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Re: “Preservation of the Great Saphenous Vein and the 2022 European Society for Vascular Surgery Guidelines”

      We would like to thank Dr Muñoz for his letter
      • Muñoz A.
      Preservation of the Great Saphenous Vein and the 2022 European Society for Vascular Surgery Guidelines.
      regarding the recently published European Society for Vascular Surgery (ESVS) guidelines on the management of chronic venous disease (CVD) of the lower limbs.
      • De Maeseneer M.G.
      • Kakkos S.K.
      • Aherne T.
      • Baekgaard N.
      • Black S.
      • Blomgren L.
      • et al.
      European Society for Vascular Surgery (ESVS) 2022 clinical practice guidelines on the management of chronic venous disease of the lower limbs.
      The author not only emphasises the importance of preservation of the great saphenous vein trunk, but also wonders why recommendation 51 about conservative haemodynamic treatment of venous incompetence (CHIVA) has not been upgraded in the present guidelines. Recommendation 51 states: “For patients with superficial venous incompetence requiring treatment, ambulatory conservative haemodynamic treatment of venous incompetence (CHIVA) may be considered, if performed by physicians experienced in this treatment strategy”. This is a Class IIb recommendation with Level of Evidence B. It is mainly based on a Cochrane Review from 2021 including six randomised controlled trials (RCTs) with 1 160 participants.
      • Bellmunt-Montoya S.
      • Escribano J.M.
      • Pantoja Bustillos P.E.
      • Tello-Díaz C.
      • Martinez-Zapata M.J.
      CHIVA method for the treatment of chronic venous insufficiency.
      For this Cochrane update, the authors identified only two new additional studies, where CHIVA was compared with endovenous thermal ablation and high ligation/stripping. They judged the certainty of the evidence for the studied outcomes as “low to very low” due to inconsistency, imprecision caused by the low number of events, and risk of bias. Based on their conclusions, the level of evidence obviously remained “Level B” and hence the guidelines writing committee decided to maintain the same strength of recommendation as in the previous ESVS guidelines on the management of CVD.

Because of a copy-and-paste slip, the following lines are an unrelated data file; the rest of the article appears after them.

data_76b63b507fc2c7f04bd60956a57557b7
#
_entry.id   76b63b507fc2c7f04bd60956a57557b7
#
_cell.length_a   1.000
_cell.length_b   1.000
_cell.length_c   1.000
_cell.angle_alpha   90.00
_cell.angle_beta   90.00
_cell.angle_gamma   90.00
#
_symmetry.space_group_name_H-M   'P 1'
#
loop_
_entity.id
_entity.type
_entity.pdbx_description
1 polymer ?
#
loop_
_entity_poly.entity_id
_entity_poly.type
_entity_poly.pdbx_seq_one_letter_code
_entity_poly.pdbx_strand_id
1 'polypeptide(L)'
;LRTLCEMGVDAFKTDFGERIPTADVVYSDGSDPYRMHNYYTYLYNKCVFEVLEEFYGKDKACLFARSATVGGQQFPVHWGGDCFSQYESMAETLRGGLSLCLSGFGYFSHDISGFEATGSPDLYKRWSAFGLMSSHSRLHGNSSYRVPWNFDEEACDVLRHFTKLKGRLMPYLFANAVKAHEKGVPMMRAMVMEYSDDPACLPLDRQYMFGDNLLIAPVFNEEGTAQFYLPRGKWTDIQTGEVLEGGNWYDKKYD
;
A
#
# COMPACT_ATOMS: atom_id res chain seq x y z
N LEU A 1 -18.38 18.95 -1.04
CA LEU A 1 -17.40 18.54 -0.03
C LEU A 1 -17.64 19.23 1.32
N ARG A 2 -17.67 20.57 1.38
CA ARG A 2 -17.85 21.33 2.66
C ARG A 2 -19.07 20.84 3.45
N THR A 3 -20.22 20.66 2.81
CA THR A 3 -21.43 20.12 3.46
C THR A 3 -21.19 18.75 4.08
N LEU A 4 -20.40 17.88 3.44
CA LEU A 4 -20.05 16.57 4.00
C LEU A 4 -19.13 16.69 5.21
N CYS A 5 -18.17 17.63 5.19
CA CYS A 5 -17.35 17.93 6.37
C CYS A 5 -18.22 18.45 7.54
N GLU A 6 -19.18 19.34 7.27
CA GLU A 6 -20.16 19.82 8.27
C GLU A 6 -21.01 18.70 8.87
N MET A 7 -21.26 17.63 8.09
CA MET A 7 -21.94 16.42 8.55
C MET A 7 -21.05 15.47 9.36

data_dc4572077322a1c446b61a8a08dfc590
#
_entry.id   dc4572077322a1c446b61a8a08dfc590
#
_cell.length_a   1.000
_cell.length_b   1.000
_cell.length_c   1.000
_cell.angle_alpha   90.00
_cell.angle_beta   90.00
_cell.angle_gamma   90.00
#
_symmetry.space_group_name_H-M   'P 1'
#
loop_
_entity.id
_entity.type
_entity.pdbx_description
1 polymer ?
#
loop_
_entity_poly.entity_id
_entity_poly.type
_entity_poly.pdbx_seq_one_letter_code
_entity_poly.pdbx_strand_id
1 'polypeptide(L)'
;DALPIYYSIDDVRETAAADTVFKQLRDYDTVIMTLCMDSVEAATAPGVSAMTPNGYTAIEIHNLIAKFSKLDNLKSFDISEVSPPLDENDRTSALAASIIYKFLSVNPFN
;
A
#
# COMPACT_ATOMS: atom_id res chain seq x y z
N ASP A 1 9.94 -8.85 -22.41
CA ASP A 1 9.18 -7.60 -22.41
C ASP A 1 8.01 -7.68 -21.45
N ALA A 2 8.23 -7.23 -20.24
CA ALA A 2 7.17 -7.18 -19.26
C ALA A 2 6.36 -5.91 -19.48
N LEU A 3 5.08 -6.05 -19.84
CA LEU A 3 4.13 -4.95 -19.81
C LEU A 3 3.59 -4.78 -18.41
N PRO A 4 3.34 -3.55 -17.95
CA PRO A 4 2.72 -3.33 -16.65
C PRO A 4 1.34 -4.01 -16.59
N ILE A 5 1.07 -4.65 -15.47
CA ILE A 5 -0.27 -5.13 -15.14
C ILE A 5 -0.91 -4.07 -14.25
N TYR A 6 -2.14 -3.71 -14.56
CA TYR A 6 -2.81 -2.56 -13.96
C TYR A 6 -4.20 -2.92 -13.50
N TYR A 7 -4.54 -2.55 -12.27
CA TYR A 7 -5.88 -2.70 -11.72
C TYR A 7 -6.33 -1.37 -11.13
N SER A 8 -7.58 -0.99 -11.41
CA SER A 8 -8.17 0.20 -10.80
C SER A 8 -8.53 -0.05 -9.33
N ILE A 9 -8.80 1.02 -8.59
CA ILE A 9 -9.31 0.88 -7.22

• Wittens C.
      • Davies A.H.
      • Baekgaard N.
      • Broholm R.
      • Cavezzi A.
      • Chastanet S.
      • et al.
      Editor's Choice – Management of chronic venous disease: clinical practice guidelines of the European Society for Vascular Surgery (ESVS).
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      References

        • Muñoz A.
        Preservation of the Great Saphenous Vein and the 2022 European Society for Vascular Surgery Guidelines.
        Eur J Vasc Endovasc Surg. 2022; 63: 778
        • De Maeseneer M.G.
        • Kakkos S.K.
        • Aherne T.
        • Baekgaard N.
        • Black S.
        • Blomgren L.
        • et al.
        European Society for Vascular Surgery (ESVS) 2022 clinical practice guidelines on the management of chronic venous disease of the lower limbs.
        Eur J Vasc Endovasc Surg. 2022; 63: 184-267
        • Bellmunt-Montoya S.
        • Escribano J.M.
        • Pantoja Bustillos P.E.
        • Tello-Díaz C.
        • Martinez-Zapata M.J.
        CHIVA method for the treatment of chronic venous insufficiency.
        Cochrane Database Syst Rev. 2021; 9: CD009648
        • Wittens C.
        • Davies A.H.
        • Baekgaard N.
        • Broholm R.
        • Cavezzi A.
        • Chastanet S.
        • et al.
        Editor's Choice – Management of chronic venous disease: clinical practice guidelines of the European Society for Vascular Surgery (ESVS).
        Eur J Vasc Endovasc Surg. 2015; 49: 678-737

      Linked Article

      • Preservation of the Great Saphenous Vein and the 2022 European Society for Vascular Surgery Guidelines
        European Journal of Vascular and Endovascular SurgeryVol. 63Issue 5
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          The great saphenous vein (GSV) is the conduit of choice for peripheral arterial and venous reconstructions. Varicose veins (VV) are usually located in its tributaries, not the GSV trunk itself, where focal dilatation (FD) is the most common abnormality rather than diffuse dilatation or aneurysms.1 By performing resection of FDs and anastomosis, or by external prosthetic reinforcement, a dilated GSV, may make a good graft, due to its endothelial lining, obtaining similar results to normal vein.2
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